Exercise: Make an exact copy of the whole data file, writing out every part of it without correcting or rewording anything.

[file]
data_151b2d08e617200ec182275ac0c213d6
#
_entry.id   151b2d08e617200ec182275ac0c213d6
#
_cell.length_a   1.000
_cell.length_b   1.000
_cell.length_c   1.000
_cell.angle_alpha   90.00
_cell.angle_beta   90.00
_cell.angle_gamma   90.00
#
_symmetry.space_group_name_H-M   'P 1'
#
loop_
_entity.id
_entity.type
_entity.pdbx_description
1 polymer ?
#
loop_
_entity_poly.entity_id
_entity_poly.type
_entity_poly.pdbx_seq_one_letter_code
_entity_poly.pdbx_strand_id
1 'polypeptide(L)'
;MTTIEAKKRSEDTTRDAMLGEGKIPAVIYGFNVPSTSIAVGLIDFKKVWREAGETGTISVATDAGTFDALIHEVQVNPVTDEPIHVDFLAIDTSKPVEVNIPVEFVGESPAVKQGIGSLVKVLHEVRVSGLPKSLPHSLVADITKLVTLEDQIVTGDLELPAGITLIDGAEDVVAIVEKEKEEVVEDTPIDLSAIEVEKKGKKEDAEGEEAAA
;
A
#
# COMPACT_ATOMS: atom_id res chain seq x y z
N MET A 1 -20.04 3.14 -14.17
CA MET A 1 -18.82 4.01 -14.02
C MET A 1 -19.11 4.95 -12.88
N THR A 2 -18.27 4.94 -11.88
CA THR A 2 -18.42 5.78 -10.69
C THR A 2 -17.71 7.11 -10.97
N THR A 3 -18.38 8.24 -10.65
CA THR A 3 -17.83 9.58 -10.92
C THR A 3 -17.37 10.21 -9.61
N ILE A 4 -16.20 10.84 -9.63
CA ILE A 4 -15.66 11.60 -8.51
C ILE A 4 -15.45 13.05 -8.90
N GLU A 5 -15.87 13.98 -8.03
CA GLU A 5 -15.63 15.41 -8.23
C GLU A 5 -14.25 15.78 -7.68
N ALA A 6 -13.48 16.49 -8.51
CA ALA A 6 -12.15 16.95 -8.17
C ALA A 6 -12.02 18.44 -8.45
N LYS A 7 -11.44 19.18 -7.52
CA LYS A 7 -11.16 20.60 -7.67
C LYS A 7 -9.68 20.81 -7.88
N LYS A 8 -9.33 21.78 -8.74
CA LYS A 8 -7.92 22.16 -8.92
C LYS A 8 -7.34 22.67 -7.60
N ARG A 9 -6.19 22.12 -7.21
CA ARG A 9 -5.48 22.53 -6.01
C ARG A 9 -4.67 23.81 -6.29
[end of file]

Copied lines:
data_151b2d08e617200ec182275ac0c213d6
#
_entry.id   151b2d08e617200ec182275ac0c213d6
#
_cell.length_a   1.000
_cell.length_b   1.000
_cell.length_c   1.000
_cell.angle_alpha   90.00
_cell.angle_beta   90.00
_cell.angle_gamma   90.00
#
_symmetry.space_group_name_H-M   'P 1'
#
loop_
_entity.id
_entity.type
_entity.pdbx_description
1 polymer ?
#
loop_
_entity_poly.entity_id
_entity_poly.type
_entity_poly.pdbx_seq_one_letter_code
_entity_poly.pdbx_strand_id
1 'polypeptide(L)'
;MTTIEAKKRSEDTTRDAMLGEGKIPAVIYGFNVPSTSIAVGLIDFKKVWREAGETGTISVATDAGTFDALIHEVQVNPVTDEPIHVDFLAIDTSKPVEVNIPVEFVGESPAVKQGIGSLVKVLHEVRVSGLPKSLPHSLVADITKLVTLEDQIVTGDLELPAGITLIDGAEDVVAIVEKEKEEVVEDTPIDLSAIEVEKKGKKEDAEGEEAAA
;
A
#
# COMPACT_ATOMS: atom_id res chain seq x y z
N MET A 1 -20.04 3.14 -14.17
CA MET A 1 -18.82 4.01 -14.02
C MET A 1 -19.11 4.95 -12.88
N THR A 2 -18.27 4.94 -11.88
CA THR A 2 -18.42 5.78 -10.69
C THR A 2 -17.71 7.11 -10.97
N THR A 3 -18.38 8.24 -10.65
CA THR A 3 -17.83 9.58 -10.92
C THR A 3 -17.37 10.21 -9.61
N ILE A 4 -16.20 10.84 -9.63
CA ILE A 4 -15.66 11.60 -8.51
C ILE A 4 -15.45 13.05 -8.90
N GLU A 5 -15.87 13.98 -8.03
CA GLU A 5 -15.63 15.41 -8.23
C GLU A 5 -14.25 15.78 -7.68
N ALA A 6 -13.48 16.49 -8.51
CA ALA A 6 -12.15 16.95 -8.17
C ALA A 6 -12.02 18.44 -8.45
N LYS A 7 -11.44 19.18 -7.52
CA LYS A 7 -11.16 20.60 -7.67
C LYS A 7 -9.68 20.81 -7.88
N LYS A 8 -9.33 21.78 -8.74
CA LYS A 8 -7.92 22.16 -8.92
C LYS A 8 -7.34 22.67 -7.60
N ARG A 9 -6.19 22.12 -7.21
CA ARG A 9 -5.48 22.53 -6.01
C ARG A 9 -4.67 23.81 -6.29